Antonio Borges, the head of the IMF's Europe program, said the eurozone's bailout fund should get more firepower and new tools.
To help, he said the IMF could intervene in bond markets to keep the crisis from engulfing large economies like Italy and Spain. The surprise proposal would profoundly alter the fund's role in the crisis.
It has so far contributed close to €80 billion ($105 billion) to eurozone bailouts, about a third of the total, but never intervened in open markets.
"We have a whole set of options that could be put on the table to restore confidence in those countries," Borges said at a news conference in Brussels.
His comments are the first open acknowledgment of a radical change in approach by the IMF to the eurozone's debt crisis. The currency union's debt troubles have intensified severely as most investors expect a default by Greece and fear much larger Italy and Spain will be dragged into the crisis.
In public statements until now, IMF officials had insisted on agreements made at a eurozone summit in July, which gave a first range of new powers to the region's bailout fund and tentatively offered a second, €109 billion bailout for Greece, with modest losses accepted by banks on their Greek investments.
But Borges made clear on Wednesday that those decisions were no longer sufficient.
He said that the €109 billion figure was an estimate based on conditions that have since changed, adding that a new program needed bigger focus on Greece's massive debt and growth. He said that didn't necessarily entail bigger losses for banks and other private Greek bond holders.
Borges also piled pressure on Greece to take more stringent measures to get its economy back on track, saying there was no rush to take a decision on the payment on the next slice of bailout money because the country doesn't face a big bond repayment deadline until December.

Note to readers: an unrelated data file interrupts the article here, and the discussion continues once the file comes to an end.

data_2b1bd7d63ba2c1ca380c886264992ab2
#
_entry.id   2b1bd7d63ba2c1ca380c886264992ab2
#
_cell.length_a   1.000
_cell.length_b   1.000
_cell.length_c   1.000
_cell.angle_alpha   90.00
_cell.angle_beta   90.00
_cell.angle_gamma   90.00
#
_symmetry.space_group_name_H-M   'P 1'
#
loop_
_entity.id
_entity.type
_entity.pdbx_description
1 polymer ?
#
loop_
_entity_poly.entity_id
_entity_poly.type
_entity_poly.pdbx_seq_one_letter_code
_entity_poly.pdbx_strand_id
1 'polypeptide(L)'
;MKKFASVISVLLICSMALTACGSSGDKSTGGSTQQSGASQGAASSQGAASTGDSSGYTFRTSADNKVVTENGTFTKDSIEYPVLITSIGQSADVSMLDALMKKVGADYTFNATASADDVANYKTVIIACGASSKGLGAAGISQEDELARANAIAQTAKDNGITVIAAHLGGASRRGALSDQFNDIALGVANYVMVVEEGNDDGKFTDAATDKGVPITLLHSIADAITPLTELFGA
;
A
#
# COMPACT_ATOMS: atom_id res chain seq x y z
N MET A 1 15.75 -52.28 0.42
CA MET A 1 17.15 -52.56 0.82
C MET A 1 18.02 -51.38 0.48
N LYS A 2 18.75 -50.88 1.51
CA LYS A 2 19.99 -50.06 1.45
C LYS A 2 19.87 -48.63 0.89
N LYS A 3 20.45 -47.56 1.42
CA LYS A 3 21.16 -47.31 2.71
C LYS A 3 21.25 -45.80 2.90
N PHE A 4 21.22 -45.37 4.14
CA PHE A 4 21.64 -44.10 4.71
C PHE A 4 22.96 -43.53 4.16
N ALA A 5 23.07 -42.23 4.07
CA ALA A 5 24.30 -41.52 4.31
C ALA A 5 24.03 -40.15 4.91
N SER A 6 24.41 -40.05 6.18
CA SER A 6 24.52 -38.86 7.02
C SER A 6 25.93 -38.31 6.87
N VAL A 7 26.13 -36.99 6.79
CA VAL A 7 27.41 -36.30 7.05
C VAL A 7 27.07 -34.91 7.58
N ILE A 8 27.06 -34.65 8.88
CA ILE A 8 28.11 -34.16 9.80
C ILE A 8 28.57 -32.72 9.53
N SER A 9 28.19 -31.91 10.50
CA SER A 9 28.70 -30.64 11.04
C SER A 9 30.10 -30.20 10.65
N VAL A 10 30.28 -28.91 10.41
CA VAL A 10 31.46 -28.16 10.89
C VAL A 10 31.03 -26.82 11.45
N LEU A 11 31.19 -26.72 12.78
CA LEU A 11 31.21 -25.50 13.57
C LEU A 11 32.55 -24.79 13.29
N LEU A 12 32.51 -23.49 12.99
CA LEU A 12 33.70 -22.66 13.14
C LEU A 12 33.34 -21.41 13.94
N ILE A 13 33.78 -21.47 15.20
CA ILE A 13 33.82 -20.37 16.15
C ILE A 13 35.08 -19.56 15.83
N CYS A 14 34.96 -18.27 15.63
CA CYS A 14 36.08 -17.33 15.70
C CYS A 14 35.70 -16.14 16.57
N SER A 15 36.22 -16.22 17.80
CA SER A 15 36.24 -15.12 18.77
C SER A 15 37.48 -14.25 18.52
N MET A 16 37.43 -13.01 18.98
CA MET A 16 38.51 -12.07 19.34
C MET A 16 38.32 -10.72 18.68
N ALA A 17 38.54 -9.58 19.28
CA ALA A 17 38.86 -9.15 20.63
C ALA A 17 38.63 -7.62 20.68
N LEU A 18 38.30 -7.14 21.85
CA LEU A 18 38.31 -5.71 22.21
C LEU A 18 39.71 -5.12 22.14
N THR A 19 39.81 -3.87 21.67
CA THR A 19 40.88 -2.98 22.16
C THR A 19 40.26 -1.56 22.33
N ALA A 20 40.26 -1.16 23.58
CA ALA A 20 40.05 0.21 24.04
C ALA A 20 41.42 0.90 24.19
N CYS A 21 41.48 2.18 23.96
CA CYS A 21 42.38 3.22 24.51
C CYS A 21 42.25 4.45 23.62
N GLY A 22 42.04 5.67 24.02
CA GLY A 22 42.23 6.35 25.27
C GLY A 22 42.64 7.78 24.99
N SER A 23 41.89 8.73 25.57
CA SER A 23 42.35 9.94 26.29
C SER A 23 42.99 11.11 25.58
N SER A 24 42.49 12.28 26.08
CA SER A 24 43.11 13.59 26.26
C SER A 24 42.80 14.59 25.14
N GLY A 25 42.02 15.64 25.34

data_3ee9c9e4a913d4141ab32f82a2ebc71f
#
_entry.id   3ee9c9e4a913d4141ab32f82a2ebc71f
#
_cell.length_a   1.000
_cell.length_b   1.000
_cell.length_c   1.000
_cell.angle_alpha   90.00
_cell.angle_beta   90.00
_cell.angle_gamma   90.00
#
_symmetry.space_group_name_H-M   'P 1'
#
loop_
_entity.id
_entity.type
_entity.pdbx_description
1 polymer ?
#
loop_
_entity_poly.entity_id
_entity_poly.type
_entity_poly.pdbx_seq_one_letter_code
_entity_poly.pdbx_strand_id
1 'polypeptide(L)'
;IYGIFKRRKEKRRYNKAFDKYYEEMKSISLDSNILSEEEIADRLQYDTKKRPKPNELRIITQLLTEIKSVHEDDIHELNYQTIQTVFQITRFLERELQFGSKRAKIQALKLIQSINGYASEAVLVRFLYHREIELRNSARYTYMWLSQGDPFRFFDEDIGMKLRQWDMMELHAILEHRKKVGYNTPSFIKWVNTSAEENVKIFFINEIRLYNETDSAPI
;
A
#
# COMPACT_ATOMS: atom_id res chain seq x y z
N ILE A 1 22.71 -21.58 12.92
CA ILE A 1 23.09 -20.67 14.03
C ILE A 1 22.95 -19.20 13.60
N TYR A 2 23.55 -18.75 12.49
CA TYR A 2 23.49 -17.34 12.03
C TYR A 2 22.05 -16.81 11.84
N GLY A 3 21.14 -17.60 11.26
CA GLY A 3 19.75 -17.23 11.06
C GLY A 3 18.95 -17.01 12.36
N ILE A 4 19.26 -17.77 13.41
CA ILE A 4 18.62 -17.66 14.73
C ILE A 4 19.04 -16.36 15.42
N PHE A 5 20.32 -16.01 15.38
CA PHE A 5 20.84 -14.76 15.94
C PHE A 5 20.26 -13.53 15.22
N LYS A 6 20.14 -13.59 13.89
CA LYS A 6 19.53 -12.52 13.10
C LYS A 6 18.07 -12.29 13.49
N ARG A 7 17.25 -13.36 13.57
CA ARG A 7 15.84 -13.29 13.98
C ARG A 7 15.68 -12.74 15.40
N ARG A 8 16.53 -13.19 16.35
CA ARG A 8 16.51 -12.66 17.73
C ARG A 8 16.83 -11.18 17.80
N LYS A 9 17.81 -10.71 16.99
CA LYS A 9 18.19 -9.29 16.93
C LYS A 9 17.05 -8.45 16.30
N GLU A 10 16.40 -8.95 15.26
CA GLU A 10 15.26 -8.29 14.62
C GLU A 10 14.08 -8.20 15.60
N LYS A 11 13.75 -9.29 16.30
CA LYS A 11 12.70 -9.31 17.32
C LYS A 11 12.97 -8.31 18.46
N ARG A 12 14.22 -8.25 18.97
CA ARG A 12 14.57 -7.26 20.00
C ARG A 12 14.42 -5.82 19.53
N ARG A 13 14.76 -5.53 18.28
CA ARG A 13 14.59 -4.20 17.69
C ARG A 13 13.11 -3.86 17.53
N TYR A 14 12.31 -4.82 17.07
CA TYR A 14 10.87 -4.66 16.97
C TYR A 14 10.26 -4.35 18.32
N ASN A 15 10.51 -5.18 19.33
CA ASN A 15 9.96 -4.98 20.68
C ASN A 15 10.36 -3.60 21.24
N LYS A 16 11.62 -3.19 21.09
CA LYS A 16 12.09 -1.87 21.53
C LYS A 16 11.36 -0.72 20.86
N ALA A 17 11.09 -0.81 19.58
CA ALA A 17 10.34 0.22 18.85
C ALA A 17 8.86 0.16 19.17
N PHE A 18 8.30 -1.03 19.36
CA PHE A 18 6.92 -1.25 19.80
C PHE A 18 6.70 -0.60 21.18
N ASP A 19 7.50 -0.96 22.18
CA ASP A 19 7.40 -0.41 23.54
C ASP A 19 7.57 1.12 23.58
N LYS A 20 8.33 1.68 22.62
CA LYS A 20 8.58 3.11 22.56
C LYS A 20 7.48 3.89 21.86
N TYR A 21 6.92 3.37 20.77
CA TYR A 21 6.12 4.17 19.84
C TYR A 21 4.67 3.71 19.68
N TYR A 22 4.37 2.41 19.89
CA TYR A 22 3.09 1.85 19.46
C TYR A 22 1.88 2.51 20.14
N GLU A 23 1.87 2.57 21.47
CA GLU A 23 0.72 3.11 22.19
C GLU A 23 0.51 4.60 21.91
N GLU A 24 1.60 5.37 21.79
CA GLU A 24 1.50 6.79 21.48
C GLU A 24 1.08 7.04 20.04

Athens has said it will start running out of money to pay salaries and pensions in mid-November if it doesn't get the €8 billion ($11 billion) installment of its first €110 billion ($145 billion) bailout.
The increasing uncertainty over Greece's fate have increased market volatility and destabilizing the banking sector. Belgium and France are fighting for the survival of Dexia, the first potential failure of a big European bank since the credit crunch of 2008.
To build confidence, Borges backed a push to boost the impact of the eurozone's bailout fund by using its resources more creatively.
In a new report on Europe released at the same time as the press conference, the IMF said the eurozone should consider using its crisis tools to guarantee bond issues from struggling countries. It also said eurozone countries should commit to indemnify the European Central Bank against possible losses on purchases of shaky government bonds it has made so far.
Both these moves have been discussed as part of a plan to bolster the effectiveness of the €440 billion ($580 billion) bailout fund, the European Financial Stability Facility.
Borges said the IMF is ready to help Europe support struggling Italy and Spain as soon as all countries have ratified the changes to the EFSF agreed in July.
For instance, the IMF could help the eurozone's bailout fund to support the distressed bond markets in Italy and Spain by buying their bonds on the open market alongside the EFSF. The fund could also give the two countries precautionary credit lines, he added.
He said Europe needs to take co-ordinated action on its banks to restore confidence in the financial sector. The IMF has previously said that it may cost as much as €200 billion to recapitalize lenders across the continent.
"We are not saying that banks are in trouble and we are not saying that banks are weak," Borges said, but he stressed that there was a big crisis of confidence that could only be addressed through action at European level.
In its report, the IMF says the EFSF should be empowered to directly recapitalize banks.